What we've learned during lockdown . . .
It was a surreal March afternoon when we shut our doors. The days were just starting to get warmer. Spring was in the air and along with it, anticipation for all the slushy wet snow and t-shirt tans that come with skiing in March and well into April. Until that day, COVID 19 was just something we were hearing about on the news. It didn’t affect us here in our little hamlet in the White Mountains. We were safe. Insulated from any threat from the outside world.
But that changed. And we, like everybody else, were forced to shut down for the first time ever. No spring skiing, no spring guests, no one to share the enjoyment of sprouting buds from the puddles of receding snowbanks.
The pandemic hit us and the entire valley, hard. It was difficult to see the streets empty, the lights off in all our restaurants, bars, shops and hotels. We’re used to seeing an active community, filled with people relishing in the beauty of our surroundings and diving into the myriad of recreational activities at our feet. In our own little way, it was like seeing the empty parks in Disney World. It was surreal.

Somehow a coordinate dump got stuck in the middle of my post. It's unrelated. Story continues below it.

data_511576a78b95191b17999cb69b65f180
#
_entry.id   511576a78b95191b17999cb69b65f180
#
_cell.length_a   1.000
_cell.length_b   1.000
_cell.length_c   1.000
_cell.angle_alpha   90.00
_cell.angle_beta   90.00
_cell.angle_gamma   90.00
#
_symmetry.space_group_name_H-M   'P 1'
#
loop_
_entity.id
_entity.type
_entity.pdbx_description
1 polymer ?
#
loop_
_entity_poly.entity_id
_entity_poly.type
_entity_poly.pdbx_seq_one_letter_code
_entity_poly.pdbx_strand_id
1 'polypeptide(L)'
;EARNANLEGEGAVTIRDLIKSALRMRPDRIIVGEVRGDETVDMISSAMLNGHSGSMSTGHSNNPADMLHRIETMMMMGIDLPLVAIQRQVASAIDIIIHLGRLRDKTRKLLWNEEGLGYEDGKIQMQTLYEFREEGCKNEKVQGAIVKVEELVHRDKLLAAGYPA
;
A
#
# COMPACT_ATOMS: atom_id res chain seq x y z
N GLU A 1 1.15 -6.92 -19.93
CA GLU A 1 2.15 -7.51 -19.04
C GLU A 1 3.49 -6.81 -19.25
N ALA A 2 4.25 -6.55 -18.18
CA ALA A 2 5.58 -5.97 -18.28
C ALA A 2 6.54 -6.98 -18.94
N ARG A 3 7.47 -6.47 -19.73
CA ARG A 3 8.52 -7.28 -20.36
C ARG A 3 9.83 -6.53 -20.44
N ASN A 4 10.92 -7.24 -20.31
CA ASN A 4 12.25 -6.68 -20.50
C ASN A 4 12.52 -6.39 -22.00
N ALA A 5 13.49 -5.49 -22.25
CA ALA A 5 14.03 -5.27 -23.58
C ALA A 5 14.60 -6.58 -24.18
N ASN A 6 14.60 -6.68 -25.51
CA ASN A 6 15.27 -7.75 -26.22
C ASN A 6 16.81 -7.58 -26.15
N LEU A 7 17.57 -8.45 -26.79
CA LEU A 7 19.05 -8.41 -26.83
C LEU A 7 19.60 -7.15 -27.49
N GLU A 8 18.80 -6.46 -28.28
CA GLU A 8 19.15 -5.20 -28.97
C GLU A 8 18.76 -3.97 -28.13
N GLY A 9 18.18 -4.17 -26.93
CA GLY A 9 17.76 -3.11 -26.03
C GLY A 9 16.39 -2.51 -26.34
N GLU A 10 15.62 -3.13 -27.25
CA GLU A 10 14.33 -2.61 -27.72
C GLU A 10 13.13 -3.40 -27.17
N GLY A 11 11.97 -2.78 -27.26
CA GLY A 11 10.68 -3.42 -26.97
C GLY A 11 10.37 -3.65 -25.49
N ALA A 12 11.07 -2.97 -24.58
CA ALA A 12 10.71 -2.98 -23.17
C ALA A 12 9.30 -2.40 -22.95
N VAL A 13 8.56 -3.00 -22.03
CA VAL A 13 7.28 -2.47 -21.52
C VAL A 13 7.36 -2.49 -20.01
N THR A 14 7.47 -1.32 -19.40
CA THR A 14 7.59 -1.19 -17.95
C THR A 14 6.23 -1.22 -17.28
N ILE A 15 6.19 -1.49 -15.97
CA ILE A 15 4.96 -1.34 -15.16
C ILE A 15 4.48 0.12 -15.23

As we get ready to reopen the lodge, this downtime has given us a chance to not only tackle some upgrades, cleanings and general sprucing up, but reflect on what makes this place so special. We are a vibrant community. There was no better evidence of that than when townspeople slowly (and safely) re-emerged from their homes, refusing to let social distancing keep them from enjoying their surroundings; many even supporting local shops and restaurants with curbside purchases and participating in fundraisers for financially strapped employees.
But now, more than ever, we appreciate that this community, strong as it is, is still not the same without our guests: Visitors from Massachusetts, Connecticut, Maine, Rhode Island, elsewhere in New Hampshire, Canada and beyond. Our empty lobby, suites, hallways and pools have shown us that we are as much a resort as we are a community. One cannot survive without the other.
As such, know that until we can welcome you back to our little oasis in the mountains, we remain incomplete. You are more than just guests . . . tourists . . . visitors.
You are very important members of our family.